Climate Outreach and the RSA are pleased to announce an innovative project aimed at shifting understanding and engagement with climate change. The project develops the idea that the climate change challenge is not only (or even mostly) about ‘saving the environment’ and all the clichéd ideas that come with it. Instead, it should be viewed as a multi-faceted challenge with seven main dimensions, all of which speak to a different aspect of human existence: science, technology, law, economy, democracy, culture and behaviour.

[box style=”2″]Climate change challenge is not only (or even mostly) about ‘saving the environment’[/box]

In practical terms the project will focus on creating a network of ‘unusual suspects’ from across the seven dimensions, and generate a series of high profile public events at the RSA throughout the autumn and winter to refashion what it means to talk and act constructively on climate change.

The core idea and planned activities build directly on many of Climate Outreach’s recent projects and the learnings from RSA’s Jonathan Rowson’s last climate report, ‘A New Agenda on Climate Change: Facing up to Stealth Denial and Winding Down on Fossil Fuels’. The report was funded by the Climate Change Collaboration, who have also extended their support to the ‘7 Dimensions’ collaboration between Climate Outreach and the RSA. You can read Jonathan’s latest thoughts on climate change here.

[box style=”2″]The project will focus on creating a network of ‘unusual suspects’ [/box]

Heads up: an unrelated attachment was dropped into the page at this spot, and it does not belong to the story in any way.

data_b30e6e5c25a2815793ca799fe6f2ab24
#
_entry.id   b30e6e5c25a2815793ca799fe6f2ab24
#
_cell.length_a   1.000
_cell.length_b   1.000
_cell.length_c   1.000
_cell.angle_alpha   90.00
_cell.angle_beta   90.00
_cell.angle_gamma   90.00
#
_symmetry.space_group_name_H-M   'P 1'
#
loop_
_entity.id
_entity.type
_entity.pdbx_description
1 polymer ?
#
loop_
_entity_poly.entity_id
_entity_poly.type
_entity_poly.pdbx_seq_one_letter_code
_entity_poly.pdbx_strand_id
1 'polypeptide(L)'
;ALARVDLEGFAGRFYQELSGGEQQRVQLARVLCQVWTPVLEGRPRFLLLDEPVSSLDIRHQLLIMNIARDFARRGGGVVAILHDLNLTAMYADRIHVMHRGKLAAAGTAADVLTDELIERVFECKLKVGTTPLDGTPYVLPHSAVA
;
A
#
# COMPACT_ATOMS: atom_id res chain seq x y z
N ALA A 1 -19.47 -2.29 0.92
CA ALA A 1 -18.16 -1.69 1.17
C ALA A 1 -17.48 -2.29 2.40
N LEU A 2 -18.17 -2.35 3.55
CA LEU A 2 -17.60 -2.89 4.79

So what are the challenges involved in confronting climate change in seven dimensions? If we can create a new social contract between science and society,confront the pervasiveness of stealth denial, work for deep decarbonisation at scale, break climate silence, devise effective constraints on extraction, invest in the future and escape from the governance trap between the public and politicians, then we might really be getting somewhere on climate change. Nobody said it was going to be easy…

One response to “Beyond the usual suspects: moving climate change from scientific to social reality

  1. I would like to talk to someone about sharing our data gathered in the British Values Survey. Please see our site. Please contact me by email to set up a telephone conversation or to arrange a meeting. I have just finished reading “Don’t even think about it” and was very impressed by it. Our research and use of it with organizations like Greenpeace International agrees wholeheartedly with the books conclusions.

    I am a Fellow of the RSA so that might be convenient place to meet?

    Pat Dade

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